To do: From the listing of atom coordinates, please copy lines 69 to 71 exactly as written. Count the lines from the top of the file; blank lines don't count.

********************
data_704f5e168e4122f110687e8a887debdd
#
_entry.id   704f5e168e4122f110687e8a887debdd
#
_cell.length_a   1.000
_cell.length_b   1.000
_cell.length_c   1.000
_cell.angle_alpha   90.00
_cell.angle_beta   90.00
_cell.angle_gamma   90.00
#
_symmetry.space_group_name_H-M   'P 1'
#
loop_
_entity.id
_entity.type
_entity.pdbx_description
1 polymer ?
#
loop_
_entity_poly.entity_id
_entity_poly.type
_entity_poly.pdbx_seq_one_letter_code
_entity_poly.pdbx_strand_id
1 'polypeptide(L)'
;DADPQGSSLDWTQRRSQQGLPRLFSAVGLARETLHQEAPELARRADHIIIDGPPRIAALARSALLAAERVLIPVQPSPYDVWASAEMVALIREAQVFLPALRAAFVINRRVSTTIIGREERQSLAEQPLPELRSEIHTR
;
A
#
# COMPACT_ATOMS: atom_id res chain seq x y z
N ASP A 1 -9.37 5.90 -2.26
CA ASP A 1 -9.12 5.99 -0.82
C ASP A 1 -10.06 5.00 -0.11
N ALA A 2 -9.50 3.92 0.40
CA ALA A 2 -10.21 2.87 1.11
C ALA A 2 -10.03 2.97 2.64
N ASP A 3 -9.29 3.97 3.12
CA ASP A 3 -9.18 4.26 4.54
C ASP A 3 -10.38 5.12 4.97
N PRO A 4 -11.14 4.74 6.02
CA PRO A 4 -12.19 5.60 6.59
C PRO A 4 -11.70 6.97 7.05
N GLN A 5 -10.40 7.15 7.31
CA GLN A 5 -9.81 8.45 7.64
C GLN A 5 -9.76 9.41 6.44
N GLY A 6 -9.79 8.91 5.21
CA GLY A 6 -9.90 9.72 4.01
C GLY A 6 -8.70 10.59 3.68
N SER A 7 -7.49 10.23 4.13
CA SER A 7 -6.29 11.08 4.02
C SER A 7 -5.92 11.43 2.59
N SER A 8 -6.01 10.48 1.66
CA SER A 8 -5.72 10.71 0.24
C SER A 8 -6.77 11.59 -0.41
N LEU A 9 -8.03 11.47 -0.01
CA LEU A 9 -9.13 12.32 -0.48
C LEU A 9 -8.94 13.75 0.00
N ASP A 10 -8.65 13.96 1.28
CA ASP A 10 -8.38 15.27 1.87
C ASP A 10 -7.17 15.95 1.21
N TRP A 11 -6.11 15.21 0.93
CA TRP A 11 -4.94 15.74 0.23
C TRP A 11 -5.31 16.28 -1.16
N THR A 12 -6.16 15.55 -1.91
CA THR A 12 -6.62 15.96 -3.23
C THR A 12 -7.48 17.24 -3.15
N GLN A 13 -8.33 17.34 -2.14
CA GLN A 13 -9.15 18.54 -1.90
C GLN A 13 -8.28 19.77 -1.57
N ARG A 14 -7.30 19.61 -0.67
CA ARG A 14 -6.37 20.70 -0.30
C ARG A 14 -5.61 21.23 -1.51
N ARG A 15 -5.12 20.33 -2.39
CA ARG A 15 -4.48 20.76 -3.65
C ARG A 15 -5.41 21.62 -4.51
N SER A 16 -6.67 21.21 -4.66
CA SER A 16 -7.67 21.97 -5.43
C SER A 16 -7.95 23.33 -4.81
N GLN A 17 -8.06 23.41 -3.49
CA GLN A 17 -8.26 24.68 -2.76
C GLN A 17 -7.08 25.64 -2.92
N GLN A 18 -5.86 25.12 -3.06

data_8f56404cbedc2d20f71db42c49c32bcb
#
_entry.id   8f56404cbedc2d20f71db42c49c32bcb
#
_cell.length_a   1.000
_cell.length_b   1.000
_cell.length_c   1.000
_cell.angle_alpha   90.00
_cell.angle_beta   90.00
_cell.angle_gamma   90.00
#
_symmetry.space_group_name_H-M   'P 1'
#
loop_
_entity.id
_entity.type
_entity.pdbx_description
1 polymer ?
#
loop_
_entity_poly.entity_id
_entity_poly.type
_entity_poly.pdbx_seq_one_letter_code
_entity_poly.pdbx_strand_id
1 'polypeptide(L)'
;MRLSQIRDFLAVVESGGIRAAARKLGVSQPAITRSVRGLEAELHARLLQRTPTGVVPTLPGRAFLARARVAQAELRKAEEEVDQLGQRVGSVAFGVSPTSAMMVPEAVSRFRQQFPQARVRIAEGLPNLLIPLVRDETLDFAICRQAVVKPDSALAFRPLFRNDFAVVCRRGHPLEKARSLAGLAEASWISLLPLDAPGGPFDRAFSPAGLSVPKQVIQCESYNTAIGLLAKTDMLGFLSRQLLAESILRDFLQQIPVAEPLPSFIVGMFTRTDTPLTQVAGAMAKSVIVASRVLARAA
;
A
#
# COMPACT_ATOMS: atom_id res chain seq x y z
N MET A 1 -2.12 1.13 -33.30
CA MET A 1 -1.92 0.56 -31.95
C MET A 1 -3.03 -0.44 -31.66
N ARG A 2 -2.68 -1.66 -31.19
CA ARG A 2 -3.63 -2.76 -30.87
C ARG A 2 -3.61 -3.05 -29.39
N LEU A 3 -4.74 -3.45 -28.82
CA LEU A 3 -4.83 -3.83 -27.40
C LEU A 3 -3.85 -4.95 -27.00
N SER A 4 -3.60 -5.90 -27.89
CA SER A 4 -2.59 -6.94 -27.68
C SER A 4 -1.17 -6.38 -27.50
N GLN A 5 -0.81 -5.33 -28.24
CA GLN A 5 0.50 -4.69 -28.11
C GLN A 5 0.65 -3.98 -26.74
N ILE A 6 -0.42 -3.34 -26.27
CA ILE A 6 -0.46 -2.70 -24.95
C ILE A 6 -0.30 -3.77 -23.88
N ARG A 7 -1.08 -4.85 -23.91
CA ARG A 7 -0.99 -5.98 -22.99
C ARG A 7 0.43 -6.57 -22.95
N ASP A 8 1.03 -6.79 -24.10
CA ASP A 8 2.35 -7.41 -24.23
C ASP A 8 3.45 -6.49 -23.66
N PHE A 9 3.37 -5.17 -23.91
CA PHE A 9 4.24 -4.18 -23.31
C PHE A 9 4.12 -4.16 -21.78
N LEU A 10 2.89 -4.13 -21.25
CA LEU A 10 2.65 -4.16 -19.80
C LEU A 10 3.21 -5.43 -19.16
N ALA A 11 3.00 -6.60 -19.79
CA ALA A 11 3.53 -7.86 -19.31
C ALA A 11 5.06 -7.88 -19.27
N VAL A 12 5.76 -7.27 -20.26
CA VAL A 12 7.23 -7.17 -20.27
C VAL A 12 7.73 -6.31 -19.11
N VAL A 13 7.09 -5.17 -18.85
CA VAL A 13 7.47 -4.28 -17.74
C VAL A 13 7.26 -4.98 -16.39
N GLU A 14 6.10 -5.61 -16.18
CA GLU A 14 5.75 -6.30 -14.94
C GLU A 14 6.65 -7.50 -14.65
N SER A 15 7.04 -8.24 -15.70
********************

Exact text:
C GLN A 13 -8.28 19.77 -1.57
N ARG A 14 -7.30 19.61 -0.67
CA ARG A 14 -6.37 20.70 -0.30